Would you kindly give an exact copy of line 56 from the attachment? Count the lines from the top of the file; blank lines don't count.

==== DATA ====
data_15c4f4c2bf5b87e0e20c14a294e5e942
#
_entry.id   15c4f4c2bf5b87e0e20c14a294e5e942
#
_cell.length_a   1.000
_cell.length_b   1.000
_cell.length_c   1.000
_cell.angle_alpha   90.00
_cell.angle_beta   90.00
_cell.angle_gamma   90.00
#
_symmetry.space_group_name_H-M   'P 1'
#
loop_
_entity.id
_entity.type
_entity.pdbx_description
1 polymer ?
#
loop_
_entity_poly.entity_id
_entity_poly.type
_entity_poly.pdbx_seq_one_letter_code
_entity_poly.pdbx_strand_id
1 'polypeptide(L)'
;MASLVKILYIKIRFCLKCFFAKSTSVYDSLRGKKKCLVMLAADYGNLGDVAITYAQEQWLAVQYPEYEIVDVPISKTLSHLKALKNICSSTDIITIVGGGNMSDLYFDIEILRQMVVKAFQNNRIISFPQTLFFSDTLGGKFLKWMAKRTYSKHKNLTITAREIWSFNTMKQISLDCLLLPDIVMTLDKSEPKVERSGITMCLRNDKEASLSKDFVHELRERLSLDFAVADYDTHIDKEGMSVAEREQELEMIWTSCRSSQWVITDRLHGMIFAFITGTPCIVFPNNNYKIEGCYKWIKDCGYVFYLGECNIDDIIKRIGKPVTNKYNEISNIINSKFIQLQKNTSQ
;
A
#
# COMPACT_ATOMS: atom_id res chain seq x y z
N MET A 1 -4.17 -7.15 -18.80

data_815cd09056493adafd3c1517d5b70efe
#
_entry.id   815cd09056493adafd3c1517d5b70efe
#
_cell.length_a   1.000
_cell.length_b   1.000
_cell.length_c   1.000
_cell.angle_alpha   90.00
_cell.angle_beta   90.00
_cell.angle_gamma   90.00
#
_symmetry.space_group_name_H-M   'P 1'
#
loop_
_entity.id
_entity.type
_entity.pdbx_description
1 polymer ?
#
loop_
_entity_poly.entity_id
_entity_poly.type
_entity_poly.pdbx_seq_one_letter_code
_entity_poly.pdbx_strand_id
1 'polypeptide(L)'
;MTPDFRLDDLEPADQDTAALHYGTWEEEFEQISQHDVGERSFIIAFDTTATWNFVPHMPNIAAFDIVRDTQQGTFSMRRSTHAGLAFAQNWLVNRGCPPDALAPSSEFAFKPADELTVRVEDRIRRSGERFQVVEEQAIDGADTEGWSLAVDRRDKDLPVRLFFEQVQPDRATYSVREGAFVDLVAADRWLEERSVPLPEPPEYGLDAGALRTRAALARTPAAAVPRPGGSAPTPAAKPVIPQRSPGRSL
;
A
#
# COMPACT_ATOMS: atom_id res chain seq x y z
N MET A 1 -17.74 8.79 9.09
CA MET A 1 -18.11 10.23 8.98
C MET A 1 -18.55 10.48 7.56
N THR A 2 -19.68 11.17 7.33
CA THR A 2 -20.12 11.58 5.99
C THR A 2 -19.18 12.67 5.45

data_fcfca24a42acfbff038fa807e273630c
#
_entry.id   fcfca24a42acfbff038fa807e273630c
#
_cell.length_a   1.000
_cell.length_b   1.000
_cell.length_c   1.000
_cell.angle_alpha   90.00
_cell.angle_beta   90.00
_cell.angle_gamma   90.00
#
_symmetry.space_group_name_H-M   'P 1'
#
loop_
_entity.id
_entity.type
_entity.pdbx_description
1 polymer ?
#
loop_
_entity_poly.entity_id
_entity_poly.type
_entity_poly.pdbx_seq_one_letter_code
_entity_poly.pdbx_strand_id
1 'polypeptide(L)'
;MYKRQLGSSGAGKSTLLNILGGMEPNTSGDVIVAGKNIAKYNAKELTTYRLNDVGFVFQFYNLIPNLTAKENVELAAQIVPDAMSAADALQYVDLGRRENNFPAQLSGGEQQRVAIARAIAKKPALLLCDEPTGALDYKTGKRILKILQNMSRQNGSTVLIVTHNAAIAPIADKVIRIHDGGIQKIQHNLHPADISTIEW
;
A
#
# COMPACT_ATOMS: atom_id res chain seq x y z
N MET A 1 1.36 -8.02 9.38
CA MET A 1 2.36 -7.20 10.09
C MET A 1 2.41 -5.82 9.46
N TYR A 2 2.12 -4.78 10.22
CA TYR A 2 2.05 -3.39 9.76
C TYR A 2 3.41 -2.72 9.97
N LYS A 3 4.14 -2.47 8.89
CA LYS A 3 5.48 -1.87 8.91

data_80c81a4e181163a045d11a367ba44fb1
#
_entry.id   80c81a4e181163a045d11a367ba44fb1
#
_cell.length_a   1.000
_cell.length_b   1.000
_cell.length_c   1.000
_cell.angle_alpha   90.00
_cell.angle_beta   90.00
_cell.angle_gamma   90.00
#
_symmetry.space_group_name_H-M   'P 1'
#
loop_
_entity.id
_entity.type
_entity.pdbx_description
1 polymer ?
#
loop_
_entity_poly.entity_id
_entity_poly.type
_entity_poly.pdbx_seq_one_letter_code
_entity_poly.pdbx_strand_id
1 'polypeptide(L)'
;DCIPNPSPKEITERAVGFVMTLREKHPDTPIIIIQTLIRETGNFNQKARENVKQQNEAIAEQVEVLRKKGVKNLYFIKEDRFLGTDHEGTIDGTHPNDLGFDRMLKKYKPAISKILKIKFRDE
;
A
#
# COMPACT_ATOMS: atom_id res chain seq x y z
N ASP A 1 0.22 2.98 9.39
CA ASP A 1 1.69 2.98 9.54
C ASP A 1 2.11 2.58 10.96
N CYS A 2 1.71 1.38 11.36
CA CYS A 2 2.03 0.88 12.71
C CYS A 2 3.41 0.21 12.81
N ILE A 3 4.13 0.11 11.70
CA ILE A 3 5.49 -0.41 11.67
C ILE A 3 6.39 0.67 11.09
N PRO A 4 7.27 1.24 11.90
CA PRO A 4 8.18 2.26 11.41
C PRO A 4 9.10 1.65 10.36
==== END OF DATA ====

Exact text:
1 'polypeptide(L)'